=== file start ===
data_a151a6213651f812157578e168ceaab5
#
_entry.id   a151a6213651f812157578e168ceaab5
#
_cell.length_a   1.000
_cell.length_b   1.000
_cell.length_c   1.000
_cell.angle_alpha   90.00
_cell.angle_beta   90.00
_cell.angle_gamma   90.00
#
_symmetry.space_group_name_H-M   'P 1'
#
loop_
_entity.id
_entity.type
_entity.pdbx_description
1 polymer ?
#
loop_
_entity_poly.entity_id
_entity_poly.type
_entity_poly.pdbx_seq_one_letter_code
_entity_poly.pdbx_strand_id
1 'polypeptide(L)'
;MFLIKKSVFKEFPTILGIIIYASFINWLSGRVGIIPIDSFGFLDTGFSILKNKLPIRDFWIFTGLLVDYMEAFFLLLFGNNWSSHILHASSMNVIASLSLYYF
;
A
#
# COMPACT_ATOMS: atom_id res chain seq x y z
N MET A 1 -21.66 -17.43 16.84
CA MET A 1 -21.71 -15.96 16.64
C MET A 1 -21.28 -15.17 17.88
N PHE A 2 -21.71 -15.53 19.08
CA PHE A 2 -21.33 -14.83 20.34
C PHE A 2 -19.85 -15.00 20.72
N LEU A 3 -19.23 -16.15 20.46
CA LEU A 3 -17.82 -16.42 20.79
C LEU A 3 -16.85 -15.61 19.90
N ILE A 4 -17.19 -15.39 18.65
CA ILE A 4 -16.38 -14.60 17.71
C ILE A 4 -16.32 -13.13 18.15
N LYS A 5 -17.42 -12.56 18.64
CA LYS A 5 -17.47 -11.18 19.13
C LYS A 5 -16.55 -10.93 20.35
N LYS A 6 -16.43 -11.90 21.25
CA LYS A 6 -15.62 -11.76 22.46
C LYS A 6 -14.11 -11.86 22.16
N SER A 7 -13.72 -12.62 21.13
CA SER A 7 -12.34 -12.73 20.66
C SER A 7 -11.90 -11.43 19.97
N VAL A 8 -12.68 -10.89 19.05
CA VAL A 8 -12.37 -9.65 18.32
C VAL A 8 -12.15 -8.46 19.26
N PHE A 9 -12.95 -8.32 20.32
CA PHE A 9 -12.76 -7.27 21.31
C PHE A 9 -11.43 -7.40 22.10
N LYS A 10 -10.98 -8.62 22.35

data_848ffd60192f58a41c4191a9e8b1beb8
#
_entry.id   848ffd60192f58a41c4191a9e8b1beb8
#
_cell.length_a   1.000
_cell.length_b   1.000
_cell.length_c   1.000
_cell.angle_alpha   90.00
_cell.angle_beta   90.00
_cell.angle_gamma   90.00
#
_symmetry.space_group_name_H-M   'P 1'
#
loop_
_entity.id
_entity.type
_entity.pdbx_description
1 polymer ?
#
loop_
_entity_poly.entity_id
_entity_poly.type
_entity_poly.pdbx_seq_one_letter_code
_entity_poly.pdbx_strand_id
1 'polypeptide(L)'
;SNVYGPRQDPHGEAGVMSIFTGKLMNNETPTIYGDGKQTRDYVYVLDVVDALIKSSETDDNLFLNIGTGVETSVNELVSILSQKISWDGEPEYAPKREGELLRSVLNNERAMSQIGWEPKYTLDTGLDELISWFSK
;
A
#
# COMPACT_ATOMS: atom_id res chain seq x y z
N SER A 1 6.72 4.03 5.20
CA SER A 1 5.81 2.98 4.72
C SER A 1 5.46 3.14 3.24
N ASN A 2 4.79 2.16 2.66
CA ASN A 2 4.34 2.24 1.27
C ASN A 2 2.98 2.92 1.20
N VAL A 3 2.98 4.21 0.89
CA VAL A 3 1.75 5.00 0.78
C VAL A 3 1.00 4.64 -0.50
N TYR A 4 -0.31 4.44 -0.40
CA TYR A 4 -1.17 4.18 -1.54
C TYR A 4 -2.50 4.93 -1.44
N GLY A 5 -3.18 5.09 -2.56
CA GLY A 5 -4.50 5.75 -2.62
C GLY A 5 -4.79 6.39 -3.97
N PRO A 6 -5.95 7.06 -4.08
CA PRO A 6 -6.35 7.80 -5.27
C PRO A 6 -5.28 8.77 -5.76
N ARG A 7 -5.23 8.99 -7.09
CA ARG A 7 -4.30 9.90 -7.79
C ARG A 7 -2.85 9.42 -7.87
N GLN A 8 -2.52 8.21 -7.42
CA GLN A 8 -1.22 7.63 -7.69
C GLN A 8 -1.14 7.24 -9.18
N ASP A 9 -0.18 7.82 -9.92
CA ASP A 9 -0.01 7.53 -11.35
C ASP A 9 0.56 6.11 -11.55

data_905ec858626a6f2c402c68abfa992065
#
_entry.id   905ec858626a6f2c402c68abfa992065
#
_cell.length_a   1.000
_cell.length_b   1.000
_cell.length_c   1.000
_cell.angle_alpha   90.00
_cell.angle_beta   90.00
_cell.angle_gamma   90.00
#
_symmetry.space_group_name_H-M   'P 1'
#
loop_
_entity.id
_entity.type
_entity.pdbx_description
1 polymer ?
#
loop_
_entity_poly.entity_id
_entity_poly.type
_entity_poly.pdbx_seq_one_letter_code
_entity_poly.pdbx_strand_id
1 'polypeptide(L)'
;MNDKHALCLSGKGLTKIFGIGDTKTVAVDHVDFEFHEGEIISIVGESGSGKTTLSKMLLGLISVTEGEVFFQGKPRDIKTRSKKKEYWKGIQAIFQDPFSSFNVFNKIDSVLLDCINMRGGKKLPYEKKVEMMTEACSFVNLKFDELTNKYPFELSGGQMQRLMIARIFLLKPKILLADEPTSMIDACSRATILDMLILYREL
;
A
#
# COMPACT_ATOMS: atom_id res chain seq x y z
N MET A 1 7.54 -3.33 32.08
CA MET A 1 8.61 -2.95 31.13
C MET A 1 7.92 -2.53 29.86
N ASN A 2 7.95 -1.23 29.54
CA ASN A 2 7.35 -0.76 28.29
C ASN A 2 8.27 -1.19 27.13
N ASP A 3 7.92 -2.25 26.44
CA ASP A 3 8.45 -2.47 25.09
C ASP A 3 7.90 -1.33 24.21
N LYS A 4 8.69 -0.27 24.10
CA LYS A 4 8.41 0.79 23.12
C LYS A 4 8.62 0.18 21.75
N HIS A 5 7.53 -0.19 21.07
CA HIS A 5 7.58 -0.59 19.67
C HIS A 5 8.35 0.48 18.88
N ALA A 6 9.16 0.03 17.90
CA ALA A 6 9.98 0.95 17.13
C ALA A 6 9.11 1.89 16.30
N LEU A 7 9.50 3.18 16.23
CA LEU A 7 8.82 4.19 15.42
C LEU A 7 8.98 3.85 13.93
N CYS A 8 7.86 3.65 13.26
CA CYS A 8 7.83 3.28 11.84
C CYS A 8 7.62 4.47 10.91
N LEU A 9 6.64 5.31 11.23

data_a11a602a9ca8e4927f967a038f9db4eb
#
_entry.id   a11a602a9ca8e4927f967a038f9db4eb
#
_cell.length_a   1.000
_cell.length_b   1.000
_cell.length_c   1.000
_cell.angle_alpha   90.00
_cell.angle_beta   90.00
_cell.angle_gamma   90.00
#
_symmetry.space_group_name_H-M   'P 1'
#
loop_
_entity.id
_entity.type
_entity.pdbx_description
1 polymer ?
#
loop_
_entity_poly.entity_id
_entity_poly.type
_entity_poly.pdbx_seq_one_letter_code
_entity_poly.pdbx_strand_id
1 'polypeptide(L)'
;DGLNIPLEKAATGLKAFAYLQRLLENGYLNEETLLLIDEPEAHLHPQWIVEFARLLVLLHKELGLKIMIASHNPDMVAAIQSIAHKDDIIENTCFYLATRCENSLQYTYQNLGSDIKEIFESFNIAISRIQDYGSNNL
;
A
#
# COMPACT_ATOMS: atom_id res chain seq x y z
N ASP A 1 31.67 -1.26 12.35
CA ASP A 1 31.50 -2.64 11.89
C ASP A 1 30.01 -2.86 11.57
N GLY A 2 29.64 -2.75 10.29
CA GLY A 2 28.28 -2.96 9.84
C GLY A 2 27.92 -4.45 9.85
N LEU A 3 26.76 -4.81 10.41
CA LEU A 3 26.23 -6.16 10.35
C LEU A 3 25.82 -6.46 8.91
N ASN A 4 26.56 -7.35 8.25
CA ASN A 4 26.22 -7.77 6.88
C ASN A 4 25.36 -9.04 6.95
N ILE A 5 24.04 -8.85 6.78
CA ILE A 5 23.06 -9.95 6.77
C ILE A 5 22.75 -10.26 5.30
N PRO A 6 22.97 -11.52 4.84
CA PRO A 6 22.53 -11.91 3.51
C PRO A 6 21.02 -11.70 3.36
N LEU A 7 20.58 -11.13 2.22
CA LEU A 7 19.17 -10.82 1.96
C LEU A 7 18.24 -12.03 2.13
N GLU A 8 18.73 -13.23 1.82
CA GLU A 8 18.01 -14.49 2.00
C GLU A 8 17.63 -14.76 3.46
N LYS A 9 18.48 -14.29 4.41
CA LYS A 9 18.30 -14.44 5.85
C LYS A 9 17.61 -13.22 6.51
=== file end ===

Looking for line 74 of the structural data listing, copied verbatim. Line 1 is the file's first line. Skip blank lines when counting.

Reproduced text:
_entity.type